Use this URL to cite or link to this record in EThOS: http://ethos.bl.uk/OrderDetails.do?uin=uk.bl.ethos.486103
Title: DNA microarray-based detection of water-borne viruses
Author: Hou, Ting
Awarding Body: University of Surrey
Current Institution: University of Surrey
Date of Award: 2007
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Abstract:
Viruses can be transmitted through and contaminate waters causing waterborne epidemics to humans and animals. There is insufficient understanding about how viruses survive in the environment, and to what extent this may differ between agents or in the co-presence of other micro-organisms. The limited data makes it difficult to determine the risks of viruses and this hinders the preparation of preventative plans against viral transmission through the waters. This project sought to establish a DNA microarraybased approach to detect and differentiate between viruses in environmental waters, to provide a sensitive, specific and rapid system for monitoring virus contamination. Such a system might provide data not only for improved predictions of the outbreak of diseases but may lead to the effective modelling ofvirus re-circulation through the environment. The Picornaviridae virus family was the focus of this project. 152 specific microarray probes were designed after using 'ClustalX' software to multiply align the respective virus sequences and conducting 'BLASTN' similarity searches to estimate their specificity. Standard and multiplex RT-PCR amplification of viral nucleic acids with direct incorporation of fluorescent Cy-dyes was combined with the DNA microarray hybridization technique to identify the virus composition of test and environmental samples. The microarray data was normalised and ranked using a range of statistical methods. After the development of appropriate detection criteria using pilot studies with known input virus samples the experimental and statistical process was applied to detection and identification of viruses within environmental samples. Following tests on a range of different techniques for RNA extraction, amplification and labelling the following optimal procedure was adopted: following the concentration of virus particles by acetone precipitation, RNA from the environmental samples was extracted using the 'QIAamp Viral RNA Mini Kit'; following olio-dT-primed cDNA synthesis, the 'Genomiphi V2 DNA Amplification Kit' was used to randomly amplify the cDNA; the DNA was then directly labelled by incorporating Cy-dyes in a PCR reaction with multiple virus-specific primers. A sewage sample was provided by the Reading HPA Environmental Virology Unit for testing in this project; they had identified a number of viruses in this sample by cell culture: Coxsackieviruses B2, B3, B4 and B5 and also detected some unknown isolates. The optimised microarray-based method developed in this project predicted the presence of the following viruses in the same sewage sample: Coxsackieviruses B4 and B3, Bovine Enterovirus, Poliovirus and Hepatitis A virus. Thtis, while some ofthe same viruses were detected by the microarray, a range of other viruses were also detected, using relatively stringent statistical thresholds. The microarray-based detection system appears to have broader specificity, and possibly sensitivity, than the cell culture-based approaches and importantly, is potentially able to direct non-cultivable and non-viable viruses in a water sample. These findings, coupled with the rapid nature of the technique, suggest that micorarrays, could, in the future, provide a superior alternative to cell culture-based methods for detection ofwaterborne viruses.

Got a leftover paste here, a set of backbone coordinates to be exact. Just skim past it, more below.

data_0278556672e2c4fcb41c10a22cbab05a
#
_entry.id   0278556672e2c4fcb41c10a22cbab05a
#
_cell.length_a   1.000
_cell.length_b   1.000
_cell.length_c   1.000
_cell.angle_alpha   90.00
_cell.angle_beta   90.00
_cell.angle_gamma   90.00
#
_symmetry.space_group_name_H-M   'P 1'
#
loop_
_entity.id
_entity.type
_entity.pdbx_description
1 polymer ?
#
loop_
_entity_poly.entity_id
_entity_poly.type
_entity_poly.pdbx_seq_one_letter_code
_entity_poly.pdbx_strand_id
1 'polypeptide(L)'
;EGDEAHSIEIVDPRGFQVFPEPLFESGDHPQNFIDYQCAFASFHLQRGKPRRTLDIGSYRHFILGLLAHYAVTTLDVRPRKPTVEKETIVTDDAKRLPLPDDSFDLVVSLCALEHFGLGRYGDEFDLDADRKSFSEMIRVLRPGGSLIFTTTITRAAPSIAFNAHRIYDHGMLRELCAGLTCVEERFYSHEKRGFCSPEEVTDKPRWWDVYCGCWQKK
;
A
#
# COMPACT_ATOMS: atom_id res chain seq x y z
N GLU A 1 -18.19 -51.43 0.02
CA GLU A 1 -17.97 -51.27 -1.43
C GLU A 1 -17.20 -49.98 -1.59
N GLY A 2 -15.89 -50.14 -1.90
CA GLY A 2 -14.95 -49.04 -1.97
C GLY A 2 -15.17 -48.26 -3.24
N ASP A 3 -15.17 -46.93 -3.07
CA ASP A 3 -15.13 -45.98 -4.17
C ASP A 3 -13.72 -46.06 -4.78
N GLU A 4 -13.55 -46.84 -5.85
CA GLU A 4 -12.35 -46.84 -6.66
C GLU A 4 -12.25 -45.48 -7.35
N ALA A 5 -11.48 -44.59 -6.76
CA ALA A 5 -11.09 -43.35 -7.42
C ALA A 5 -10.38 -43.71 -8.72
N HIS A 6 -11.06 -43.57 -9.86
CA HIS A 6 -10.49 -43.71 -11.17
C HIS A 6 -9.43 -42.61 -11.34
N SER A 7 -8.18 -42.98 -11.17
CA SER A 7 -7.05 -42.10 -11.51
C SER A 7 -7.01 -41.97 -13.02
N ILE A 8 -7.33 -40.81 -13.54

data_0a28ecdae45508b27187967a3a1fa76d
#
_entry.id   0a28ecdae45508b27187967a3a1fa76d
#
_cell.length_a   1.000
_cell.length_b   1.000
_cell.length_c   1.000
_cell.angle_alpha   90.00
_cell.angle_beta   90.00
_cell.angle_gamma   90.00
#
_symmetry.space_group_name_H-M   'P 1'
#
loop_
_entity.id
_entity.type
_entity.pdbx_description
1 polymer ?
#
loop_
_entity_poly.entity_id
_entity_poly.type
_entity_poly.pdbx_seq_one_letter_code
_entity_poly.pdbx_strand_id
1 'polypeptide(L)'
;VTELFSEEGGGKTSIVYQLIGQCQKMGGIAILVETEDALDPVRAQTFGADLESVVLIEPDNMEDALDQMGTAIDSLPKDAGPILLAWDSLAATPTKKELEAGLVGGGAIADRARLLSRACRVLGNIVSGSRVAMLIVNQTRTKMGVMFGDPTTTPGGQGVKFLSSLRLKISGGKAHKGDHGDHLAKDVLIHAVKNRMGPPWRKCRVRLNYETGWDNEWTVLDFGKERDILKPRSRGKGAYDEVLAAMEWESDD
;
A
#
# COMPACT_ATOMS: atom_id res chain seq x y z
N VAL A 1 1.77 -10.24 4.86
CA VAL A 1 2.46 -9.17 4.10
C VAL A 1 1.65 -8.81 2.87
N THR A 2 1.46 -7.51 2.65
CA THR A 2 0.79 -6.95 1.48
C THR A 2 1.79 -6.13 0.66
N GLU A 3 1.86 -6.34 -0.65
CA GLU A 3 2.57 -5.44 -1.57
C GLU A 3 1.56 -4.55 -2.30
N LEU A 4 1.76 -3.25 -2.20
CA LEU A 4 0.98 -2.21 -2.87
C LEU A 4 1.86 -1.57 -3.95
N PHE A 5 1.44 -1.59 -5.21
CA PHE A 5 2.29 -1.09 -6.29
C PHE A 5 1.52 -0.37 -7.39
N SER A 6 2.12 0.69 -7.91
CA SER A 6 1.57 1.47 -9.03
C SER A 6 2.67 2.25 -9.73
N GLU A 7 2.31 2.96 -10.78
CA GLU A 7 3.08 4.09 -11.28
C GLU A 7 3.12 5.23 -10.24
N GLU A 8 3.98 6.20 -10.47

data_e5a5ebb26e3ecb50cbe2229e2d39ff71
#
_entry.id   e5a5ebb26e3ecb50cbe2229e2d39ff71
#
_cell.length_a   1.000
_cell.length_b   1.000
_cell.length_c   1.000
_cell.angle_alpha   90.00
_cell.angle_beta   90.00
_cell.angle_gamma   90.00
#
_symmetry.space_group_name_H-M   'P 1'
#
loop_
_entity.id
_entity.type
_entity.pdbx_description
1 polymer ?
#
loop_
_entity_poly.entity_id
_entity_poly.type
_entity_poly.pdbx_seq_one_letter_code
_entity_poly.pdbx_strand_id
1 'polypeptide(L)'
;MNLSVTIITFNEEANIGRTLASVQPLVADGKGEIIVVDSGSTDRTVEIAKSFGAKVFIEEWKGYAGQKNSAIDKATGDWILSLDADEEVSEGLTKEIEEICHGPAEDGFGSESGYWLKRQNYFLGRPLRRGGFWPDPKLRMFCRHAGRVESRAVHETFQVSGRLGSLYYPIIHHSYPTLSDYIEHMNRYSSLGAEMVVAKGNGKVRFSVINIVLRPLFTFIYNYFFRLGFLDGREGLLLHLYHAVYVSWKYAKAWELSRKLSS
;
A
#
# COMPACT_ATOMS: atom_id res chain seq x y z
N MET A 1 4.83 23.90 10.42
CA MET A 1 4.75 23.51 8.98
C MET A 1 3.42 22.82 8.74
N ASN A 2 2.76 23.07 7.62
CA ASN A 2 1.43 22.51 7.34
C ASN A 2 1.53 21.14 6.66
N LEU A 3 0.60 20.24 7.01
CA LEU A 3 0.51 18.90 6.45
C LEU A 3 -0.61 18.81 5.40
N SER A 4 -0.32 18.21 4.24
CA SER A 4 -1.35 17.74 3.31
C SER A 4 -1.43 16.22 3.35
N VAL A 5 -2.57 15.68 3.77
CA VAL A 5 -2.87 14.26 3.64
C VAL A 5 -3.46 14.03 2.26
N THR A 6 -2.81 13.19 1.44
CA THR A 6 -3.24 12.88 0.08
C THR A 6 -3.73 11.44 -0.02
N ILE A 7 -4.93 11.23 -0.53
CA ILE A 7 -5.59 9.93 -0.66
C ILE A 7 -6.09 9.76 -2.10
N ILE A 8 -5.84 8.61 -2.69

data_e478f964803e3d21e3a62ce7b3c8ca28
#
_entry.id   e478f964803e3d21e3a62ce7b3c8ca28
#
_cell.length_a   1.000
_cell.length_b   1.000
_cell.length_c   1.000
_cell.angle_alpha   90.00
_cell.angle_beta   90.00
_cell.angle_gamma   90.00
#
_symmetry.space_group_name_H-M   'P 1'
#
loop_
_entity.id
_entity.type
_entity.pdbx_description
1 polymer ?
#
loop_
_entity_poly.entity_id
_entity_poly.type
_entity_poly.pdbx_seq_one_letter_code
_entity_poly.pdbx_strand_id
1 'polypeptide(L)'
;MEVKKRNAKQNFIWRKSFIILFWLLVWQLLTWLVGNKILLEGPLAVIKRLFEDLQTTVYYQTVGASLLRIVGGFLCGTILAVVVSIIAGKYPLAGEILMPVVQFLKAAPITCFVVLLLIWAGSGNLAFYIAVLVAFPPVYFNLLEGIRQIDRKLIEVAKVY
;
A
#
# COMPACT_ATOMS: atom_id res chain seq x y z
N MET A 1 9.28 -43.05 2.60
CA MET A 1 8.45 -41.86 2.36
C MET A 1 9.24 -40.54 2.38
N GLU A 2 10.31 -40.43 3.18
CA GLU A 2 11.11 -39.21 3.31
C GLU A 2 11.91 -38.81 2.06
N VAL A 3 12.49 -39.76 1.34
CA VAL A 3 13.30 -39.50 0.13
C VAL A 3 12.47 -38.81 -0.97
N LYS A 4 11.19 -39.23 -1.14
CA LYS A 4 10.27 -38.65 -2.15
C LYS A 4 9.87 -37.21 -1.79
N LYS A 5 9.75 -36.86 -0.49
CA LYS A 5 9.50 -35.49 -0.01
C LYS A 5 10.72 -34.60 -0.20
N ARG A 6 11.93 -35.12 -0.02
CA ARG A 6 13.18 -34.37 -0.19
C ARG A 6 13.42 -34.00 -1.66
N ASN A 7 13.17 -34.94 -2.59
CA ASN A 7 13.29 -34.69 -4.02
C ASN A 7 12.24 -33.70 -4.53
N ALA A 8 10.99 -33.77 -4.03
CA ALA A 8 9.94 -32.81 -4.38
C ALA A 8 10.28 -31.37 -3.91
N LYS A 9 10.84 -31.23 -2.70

Supervisor: Not available Sponsor: Not available
Qualification Name: Thesis (Ph.D.) Qualification Level: Doctoral
EThOS ID: uk.bl.ethos.486103  DOI: Not available
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